William Frederick Denning

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William Denning celebrated in Punch magazine Vol. 102, 9 April 1892, on the occasion of The Times newspaper commenting on Denning's discovery of a small faint comet on Friday 18 March 1892 at Bishopton, Bristol

William Frederick Denning (25 November 1848 – 9 June 1931) was a British amateur astronomer[1][2] who achieved considerable success without formal scientific training.[3]

Denning devoted a great deal of time to searching for comets, and discovered several including the periodic comet 72P/Denning–Fujikawa and the lost comet D/1894 F1. The latter was the last comet discovered on British soil until the discoveries of George Alcock.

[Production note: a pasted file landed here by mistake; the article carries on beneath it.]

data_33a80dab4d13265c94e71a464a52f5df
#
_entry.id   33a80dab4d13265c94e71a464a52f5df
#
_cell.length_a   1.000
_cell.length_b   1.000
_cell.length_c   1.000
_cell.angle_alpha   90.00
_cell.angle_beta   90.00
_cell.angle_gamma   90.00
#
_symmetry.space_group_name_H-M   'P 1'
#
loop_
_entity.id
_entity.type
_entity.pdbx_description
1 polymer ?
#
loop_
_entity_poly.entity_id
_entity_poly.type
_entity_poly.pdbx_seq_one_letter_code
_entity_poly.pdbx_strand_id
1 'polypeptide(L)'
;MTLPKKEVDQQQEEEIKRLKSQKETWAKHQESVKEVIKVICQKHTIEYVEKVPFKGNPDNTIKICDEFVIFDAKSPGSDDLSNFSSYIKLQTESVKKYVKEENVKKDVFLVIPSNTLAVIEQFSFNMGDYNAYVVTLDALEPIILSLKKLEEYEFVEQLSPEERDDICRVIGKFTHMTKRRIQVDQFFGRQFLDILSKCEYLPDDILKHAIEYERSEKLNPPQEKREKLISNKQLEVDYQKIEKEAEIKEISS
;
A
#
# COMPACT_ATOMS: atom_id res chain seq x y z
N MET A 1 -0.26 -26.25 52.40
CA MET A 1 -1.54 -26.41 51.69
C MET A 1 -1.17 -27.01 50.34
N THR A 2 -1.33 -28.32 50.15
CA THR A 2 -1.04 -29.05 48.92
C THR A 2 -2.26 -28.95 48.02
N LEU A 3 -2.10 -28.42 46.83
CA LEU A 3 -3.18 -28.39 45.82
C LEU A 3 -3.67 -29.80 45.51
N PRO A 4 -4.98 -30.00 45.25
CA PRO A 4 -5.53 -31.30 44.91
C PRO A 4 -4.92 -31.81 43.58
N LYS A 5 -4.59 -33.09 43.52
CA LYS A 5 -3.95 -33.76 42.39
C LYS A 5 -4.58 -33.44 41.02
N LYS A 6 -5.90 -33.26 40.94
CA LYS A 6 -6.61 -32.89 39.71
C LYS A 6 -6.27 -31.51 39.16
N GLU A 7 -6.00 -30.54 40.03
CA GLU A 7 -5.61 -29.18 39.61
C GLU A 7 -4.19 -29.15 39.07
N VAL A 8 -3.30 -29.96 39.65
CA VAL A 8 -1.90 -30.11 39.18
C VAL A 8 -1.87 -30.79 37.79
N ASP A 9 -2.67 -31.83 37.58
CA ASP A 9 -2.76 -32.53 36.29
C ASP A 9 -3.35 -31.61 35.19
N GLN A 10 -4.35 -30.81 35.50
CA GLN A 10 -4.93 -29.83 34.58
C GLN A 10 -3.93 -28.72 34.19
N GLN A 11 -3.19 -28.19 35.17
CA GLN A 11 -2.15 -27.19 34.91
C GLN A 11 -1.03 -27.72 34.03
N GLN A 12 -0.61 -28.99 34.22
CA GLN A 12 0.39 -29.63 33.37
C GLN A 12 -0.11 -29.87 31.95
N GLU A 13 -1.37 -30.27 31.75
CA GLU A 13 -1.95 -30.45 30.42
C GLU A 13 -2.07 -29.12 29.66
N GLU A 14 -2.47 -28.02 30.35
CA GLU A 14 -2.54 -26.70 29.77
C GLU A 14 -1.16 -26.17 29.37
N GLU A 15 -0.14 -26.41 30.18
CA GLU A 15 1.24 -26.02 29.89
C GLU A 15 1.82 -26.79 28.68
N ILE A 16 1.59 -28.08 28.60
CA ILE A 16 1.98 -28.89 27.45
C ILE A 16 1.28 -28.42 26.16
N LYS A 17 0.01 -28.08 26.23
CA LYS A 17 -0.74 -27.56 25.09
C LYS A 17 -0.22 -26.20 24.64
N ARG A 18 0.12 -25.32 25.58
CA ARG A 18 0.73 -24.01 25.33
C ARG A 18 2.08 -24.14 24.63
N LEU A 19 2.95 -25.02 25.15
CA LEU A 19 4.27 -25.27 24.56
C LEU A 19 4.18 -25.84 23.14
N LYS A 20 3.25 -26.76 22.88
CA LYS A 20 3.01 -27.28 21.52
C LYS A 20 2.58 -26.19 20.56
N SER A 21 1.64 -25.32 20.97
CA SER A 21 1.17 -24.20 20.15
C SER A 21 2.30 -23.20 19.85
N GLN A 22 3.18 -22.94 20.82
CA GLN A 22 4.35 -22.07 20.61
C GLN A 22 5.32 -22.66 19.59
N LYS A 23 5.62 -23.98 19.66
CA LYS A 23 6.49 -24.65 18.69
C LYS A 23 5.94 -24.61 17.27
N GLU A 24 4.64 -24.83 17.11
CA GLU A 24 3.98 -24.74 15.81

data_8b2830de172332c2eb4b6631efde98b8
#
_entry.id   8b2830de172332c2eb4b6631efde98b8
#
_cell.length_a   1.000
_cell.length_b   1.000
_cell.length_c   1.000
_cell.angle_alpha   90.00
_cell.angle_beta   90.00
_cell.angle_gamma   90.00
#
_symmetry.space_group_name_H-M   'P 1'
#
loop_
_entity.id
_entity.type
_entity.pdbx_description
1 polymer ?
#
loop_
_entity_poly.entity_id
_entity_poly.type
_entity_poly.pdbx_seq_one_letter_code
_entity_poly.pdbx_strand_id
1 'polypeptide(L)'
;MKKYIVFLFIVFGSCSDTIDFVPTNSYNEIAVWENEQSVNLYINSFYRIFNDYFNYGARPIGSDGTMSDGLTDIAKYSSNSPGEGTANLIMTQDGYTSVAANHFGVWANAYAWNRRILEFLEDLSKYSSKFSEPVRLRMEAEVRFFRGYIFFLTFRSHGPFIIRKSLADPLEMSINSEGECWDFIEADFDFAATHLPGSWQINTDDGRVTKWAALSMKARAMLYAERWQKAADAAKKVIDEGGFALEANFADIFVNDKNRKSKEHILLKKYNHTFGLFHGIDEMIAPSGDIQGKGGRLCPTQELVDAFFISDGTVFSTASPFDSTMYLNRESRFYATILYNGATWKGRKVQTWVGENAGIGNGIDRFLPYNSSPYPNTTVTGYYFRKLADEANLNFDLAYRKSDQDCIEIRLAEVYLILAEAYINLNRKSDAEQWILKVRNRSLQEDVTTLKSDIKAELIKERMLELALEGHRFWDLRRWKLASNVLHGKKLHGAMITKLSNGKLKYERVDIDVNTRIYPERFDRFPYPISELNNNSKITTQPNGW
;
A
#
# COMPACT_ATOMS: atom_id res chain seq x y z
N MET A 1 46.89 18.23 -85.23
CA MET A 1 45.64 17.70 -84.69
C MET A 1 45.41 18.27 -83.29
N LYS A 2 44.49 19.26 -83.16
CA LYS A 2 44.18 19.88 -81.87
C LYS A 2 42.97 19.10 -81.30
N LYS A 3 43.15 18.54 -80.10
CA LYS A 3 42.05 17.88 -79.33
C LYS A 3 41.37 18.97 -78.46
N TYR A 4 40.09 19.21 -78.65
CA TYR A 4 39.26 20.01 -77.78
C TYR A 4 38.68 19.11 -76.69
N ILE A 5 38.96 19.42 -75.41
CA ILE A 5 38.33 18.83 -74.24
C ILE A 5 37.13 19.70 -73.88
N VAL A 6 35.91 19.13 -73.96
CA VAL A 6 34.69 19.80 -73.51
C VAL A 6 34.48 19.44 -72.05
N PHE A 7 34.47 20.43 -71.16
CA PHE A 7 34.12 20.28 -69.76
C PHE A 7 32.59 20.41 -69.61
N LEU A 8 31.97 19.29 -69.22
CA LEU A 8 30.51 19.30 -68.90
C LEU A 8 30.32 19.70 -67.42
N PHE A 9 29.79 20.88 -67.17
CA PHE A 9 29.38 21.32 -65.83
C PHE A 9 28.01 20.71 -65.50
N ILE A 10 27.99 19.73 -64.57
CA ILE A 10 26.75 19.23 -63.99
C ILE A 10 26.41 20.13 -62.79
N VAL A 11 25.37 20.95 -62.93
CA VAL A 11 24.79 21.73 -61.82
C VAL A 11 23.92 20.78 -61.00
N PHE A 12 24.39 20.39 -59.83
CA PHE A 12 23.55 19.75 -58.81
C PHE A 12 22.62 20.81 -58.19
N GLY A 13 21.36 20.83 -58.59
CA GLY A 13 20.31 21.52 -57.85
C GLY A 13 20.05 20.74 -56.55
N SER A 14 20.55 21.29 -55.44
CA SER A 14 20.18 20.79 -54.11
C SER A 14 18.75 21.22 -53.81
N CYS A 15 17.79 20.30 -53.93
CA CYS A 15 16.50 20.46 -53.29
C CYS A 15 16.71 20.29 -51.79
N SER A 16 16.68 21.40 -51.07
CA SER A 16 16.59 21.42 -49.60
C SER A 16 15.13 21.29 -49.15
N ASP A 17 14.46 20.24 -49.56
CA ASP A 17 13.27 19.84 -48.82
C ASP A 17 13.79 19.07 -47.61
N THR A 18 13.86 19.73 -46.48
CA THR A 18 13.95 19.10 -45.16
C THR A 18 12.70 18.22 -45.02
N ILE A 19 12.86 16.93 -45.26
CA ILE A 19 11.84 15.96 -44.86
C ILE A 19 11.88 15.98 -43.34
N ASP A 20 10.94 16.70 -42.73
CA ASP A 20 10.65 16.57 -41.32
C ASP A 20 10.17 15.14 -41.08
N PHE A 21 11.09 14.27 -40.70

Denning also studied meteors and novae, discovering Nova Cygni 1920 (V476 Cyg). He won the Gold Medal of the Royal Astronomical Society in 1898.[4]

Craters on Mars and the Moon are named in his honor.

See also[edit]


  1. ^ "Obituary Notice: Denning, William Frederick". M.n.r.a.s. 92: 248–250. Feb 1932. Bibcode:1932MNRAS..92..248. 
  2. ^ Addison, Henry Robert; Oakes, Charles Henry; Lawson, William John; Sladen, Douglas Brooke Wheelton (1907). "DENNING, William F.". Who's Who, 59: p. 470. 
  3. ^ Hockey, Thomas (2009). The Biographical Encyclopedia of Astronomers. Springer Publishing. ISBN 978-0-387-31022-0. Retrieved August 22, 2012. 
  4. ^ "DENNING, William F.". Who's Who, 59: p. 470. 1907. 

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